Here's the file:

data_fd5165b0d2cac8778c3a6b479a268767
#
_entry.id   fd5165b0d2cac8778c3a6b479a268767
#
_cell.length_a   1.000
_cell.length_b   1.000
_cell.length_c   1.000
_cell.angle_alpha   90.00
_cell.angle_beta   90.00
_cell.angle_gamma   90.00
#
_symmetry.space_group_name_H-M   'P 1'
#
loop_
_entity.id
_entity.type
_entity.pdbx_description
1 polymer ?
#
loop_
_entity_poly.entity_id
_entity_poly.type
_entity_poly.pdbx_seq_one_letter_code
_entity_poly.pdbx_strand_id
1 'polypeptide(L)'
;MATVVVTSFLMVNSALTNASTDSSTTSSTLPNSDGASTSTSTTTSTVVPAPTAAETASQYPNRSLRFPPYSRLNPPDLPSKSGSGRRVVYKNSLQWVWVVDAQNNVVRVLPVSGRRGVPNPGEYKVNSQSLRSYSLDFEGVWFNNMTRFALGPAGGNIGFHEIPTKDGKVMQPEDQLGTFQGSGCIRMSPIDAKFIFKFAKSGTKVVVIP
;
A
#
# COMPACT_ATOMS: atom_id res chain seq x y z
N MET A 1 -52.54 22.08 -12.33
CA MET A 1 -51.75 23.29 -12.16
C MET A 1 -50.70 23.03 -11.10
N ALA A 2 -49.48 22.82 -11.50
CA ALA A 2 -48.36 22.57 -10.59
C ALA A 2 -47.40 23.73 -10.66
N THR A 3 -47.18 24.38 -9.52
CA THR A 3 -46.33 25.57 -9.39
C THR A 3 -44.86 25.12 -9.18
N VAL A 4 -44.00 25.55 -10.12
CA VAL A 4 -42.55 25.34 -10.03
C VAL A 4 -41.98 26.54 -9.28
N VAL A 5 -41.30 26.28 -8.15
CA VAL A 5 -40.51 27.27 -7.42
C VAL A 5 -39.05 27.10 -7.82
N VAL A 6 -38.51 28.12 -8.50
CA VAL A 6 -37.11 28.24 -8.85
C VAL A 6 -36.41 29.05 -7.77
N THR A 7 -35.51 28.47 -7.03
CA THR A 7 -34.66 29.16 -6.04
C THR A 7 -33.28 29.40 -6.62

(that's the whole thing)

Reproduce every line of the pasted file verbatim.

data_fd5165b0d2cac8778c3a6b479a268767
#
_entry.id   fd5165b0d2cac8778c3a6b479a268767
#
_cell.length_a   1.000
_cell.length_b   1.000
_cell.length_c   1.000
_cell.angle_alpha   90.00
_cell.angle_beta   90.00
_cell.angle_gamma   90.00
#
_symmetry.space_group_name_H-M   'P 1'
#
loop_
_entity.id
_entity.type
_entity.pdbx_description
1 polymer ?
#
loop_
_entity_poly.entity_id
_entity_poly.type
_entity_poly.pdbx_seq_one_letter_code
_entity_poly.pdbx_strand_id
1 'polypeptide(L)'
;MATVVVTSFLMVNSALTNASTDSSTTSSTLPNSDGASTSTSTTTSTVVPAPTAAETASQYPNRSLRFPPYSRLNPPDLPSKSGSGRRVVYKNSLQWVWVVDAQNNVVRVLPVSGRRGVPNPGEYKVNSQSLRSYSLDFEGVWFNNMTRFALGPAGGNIGFHEIPTKDGKVMQPEDQLGTFQGSGCIRMSPIDAKFIFKFAKSGTKVVVIP
;
A
#
# COMPACT_ATOMS: atom_id res chain seq x y z
N MET A 1 -52.54 22.08 -12.33
CA MET A 1 -51.75 23.29 -12.16
C MET A 1 -50.70 23.03 -11.10
N ALA A 2 -49.48 22.82 -11.50
CA ALA A 2 -48.36 22.57 -10.59
C ALA A 2 -47.40 23.73 -10.66
N THR A 3 -47.18 24.38 -9.52
CA THR A 3 -46.33 25.57 -9.39
C THR A 3 -44.86 25.12 -9.18
N VAL A 4 -44.00 25.55 -10.12
CA VAL A 4 -42.55 25.34 -10.03
C VAL A 4 -41.98 26.54 -9.28
N VAL A 5 -41.30 26.28 -8.15
CA VAL A 5 -40.51 27.27 -7.42
C VAL A 5 -39.05 27.10 -7.82
N VAL A 6 -38.51 28.12 -8.50
CA VAL A 6 -37.11 28.24 -8.85
C VAL A 6 -36.41 29.05 -7.77
N THR A 7 -35.51 28.47 -7.03
CA THR A 7 -34.66 29.16 -6.04
C THR A 7 -33.28 29.40 -6.62